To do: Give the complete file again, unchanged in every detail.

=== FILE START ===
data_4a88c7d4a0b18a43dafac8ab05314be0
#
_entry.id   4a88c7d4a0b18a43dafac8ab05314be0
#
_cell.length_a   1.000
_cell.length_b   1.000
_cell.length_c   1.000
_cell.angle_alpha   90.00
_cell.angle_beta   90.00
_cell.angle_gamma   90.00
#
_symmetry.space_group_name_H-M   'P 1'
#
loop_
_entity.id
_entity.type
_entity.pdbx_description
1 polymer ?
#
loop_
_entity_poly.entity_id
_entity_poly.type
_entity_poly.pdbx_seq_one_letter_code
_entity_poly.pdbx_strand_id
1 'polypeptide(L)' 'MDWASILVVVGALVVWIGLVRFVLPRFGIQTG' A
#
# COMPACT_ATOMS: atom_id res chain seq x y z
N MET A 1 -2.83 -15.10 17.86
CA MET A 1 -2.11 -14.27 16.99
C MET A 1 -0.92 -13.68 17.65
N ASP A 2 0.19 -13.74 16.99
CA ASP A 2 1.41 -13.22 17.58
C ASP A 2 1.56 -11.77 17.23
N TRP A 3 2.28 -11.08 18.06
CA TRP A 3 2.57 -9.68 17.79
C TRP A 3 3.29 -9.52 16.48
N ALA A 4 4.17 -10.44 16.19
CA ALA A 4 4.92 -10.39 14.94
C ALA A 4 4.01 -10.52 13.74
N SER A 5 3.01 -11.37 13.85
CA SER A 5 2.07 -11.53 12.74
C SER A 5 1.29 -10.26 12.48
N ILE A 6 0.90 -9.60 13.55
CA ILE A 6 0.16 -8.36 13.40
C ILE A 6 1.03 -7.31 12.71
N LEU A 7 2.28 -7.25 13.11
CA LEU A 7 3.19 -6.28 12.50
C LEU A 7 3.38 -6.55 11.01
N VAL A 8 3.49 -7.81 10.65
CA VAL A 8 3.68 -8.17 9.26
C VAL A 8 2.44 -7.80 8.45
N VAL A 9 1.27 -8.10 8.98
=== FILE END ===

data_4a88c7d4a0b18a43dafac8ab05314be0
#
_entry.id   4a88c7d4a0b18a43dafac8ab05314be0
#
_cell.length_a   1.000
_cell.length_b   1.000
_cell.length_c   1.000
_cell.angle_alpha   90.00
_cell.angle_beta   90.00
_cell.angle_gamma   90.00
#
_symmetry.space_group_name_H-M   'P 1'
#
loop_
_entity.id
_entity.type
_entity.pdbx_description
1 polymer ?
#
loop_
_entity_poly.entity_id
_entity_poly.type
_entity_poly.pdbx_seq_one_letter_code
_entity_poly.pdbx_strand_id
1 'polypeptide(L)' 'MDWASILVVVGALVVWIGLVRFVLPRFGIQTG' A
#
# COMPACT_ATOMS: atom_id res chain seq x y z
N MET A 1 -2.83 -15.10 17.86
CA MET A 1 -2.11 -14.27 16.99
C MET A 1 -0.92 -13.68 17.65
N ASP A 2 0.19 -13.74 16.99
CA ASP A 2 1.41 -13.22 17.58
C ASP A 2 1.56 -11.77 17.23
N TRP A 3 2.28 -11.08 18.06
CA TRP A 3 2.57 -9.68 17.79
C TRP A 3 3.29 -9.52 16.48
N ALA A 4 4.17 -10.44 16.19
CA ALA A 4 4.92 -10.39 14.94
C ALA A 4 4.01 -10.52 13.74
N SER A 5 3.01 -11.37 13.85
CA SER A 5 2.07 -11.53 12.74
C SER A 5 1.29 -10.26 12.48
N ILE A 6 0.90 -9.60 13.55
CA ILE A 6 0.16 -8.36 13.40
C ILE A 6 1.03 -7.31 12.71
N LEU A 7 2.28 -7.25 13.11
CA LEU A 7 3.19 -6.28 12.50
C LEU A 7 3.38 -6.55 11.01
N VAL A 8 3.49 -7.81 10.65
CA VAL A 8 3.68 -8.17 9.26
C VAL A 8 2.44 -7.80 8.45
N VAL A 9 1.27 -8.10 8.98